The Court of Appeals rendered the assailed Decision on 29 September 2005. The appellate court agreed that the values applied by the trial court in fixing just compensation had no legal basis because the formula under P.D. No. 27 and E.O. No. 228 mandated a Government Support Price of P35.00 per cavan of palay. x x x
x x x x
Petitioner LBP sought reconsideration but was denied in a Resolution dated 23 June 2006. Hence, the instant petition[.]6 (citation omitted)
In a decision dated January 20, 2009, we denied the petition, reversed and set aside the September 29, 2005 and the June 23, 2006 rulings of the CA, and remanded the case to the CA for further reception of evidence and for the determination of the amount of just compensation under the terms of Section 17 of R.A. No. 6657 and Department of Agrarian Reform Administrative Order (DAR A.O.)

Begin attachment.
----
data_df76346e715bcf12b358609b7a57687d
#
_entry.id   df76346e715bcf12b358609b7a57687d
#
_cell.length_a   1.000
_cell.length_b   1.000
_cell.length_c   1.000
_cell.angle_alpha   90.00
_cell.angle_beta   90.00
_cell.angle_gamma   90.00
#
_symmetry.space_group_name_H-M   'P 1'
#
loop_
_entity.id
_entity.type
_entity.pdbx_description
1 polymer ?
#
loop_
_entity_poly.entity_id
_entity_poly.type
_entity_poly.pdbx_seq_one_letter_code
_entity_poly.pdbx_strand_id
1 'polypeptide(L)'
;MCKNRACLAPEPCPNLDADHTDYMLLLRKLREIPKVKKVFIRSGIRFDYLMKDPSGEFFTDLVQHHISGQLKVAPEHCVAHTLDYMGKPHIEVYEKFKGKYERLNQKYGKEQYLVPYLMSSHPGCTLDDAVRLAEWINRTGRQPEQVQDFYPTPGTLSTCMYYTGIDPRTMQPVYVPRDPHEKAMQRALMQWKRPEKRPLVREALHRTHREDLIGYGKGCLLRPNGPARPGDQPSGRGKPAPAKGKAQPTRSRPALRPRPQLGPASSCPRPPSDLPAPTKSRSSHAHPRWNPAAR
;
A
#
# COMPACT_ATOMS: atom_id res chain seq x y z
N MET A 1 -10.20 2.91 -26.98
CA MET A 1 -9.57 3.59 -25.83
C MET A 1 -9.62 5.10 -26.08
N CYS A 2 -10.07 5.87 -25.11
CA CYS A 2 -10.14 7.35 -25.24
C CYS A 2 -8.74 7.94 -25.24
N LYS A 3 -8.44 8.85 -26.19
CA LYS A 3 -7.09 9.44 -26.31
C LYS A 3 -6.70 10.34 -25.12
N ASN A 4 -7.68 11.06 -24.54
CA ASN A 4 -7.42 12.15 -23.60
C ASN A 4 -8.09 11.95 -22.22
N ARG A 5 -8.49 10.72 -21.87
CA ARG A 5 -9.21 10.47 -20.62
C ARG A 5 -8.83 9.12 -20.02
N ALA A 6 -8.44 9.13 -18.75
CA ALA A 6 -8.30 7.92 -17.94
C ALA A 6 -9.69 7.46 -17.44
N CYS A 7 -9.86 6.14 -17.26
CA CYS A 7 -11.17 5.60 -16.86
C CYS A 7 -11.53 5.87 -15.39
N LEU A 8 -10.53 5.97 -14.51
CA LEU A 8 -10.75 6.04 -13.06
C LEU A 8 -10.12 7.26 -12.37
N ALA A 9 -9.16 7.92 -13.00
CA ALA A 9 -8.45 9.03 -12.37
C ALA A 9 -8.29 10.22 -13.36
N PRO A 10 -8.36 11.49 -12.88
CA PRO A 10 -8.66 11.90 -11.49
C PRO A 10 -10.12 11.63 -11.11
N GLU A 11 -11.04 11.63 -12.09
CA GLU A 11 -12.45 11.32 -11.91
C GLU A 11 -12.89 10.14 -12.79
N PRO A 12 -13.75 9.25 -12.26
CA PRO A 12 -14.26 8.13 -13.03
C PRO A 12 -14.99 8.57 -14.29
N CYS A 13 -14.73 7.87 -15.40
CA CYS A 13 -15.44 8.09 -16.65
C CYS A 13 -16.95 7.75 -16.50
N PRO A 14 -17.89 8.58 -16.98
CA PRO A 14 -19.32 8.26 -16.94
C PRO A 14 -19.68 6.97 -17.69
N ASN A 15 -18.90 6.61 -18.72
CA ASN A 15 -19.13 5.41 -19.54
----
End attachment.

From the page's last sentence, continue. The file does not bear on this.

No. 05-98, as amended.
On February 18, 2009, the LBP filed an urgent omnibus motion (for partial reconsideration of the January 20, 2009 decision and for referral of the instant case to the Court sitting en banc
In its April 29, 2009 resolution, the Court denied the LBP’s motion. The CA submitted its Report8
on April 30, 2009.The CA’s Report
In the April 30, 2009 Report,9
the CA recommended two alternative solutions for computing the disputed just compensation. In the first alternative
, the CA recommended the use of the alternate formula “LV=(CS x 0.9) + (MV x 0.1)”
as proposed by the respondents, for a just compensation of Ninety-Five Million, Three Hundred Fifty Thousand, Forty-Nine Pesos and 27/100 (P95,350,049.27). In the second alternative
, the CA recommended the use of the basic formula “LV = (CNI x 0.6) + (CS x 0.3) + (MV x 0.1)”